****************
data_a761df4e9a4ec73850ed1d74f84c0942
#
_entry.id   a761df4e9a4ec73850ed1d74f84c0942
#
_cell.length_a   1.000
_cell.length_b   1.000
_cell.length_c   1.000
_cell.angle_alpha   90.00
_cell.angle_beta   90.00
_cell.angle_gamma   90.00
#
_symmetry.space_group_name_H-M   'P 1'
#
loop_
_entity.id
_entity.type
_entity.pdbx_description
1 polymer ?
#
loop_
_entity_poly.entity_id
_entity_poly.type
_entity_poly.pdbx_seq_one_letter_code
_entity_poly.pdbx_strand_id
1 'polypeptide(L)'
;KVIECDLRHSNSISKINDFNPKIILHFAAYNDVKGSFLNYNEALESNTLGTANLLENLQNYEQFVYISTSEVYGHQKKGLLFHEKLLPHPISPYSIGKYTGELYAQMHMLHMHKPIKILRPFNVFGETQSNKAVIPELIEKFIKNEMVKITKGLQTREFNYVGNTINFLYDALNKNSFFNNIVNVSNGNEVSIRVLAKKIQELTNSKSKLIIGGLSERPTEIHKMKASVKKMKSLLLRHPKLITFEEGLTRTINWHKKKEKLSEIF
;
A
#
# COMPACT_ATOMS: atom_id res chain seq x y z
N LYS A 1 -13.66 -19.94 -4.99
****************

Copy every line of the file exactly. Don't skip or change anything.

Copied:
data_a761df4e9a4ec73850ed1d74f84c0942
#
_entry.id   a761df4e9a4ec73850ed1d74f84c0942
#
_cell.length_a   1.000
_cell.length_b   1.000
_cell.length_c   1.000
_cell.angle_alpha   90.00
_cell.angle_beta   90.00
_cell.angle_gamma   90.00
#
_symmetry.space_group_name_H-M   'P 1'
#
loop_
_entity.id
_entity.type
_entity.pdbx_description
1 polymer ?
#
loop_
_entity_poly.entity_id
_entity_poly.type
_entity_poly.pdbx_seq_one_letter_code
_entity_poly.pdbx_strand_id
1 'polypeptide(L)'
;KVIECDLRHSNSISKINDFNPKIILHFAAYNDVKGSFLNYNEALESNTLGTANLLENLQNYEQFVYISTSEVYGHQKKGLLFHEKLLPHPISPYSIGKYTGELYAQMHMLHMHKPIKILRPFNVFGETQSNKAVIPELIEKFIKNEMVKITKGLQTREFNYVGNTINFLYDALNKNSFFNNIVNVSNGNEVSIRVLAKKIQELTNSKSKLIIGGLSERPTEIHKMKASVKKMKSLLLRHPKLITFEEGLTRTINWHKKKEKLSEIF
;
A
#
# COMPACT_ATOMS: atom_id res chain seq x y z
N LYS A 1 -13.66 -19.94 -4.99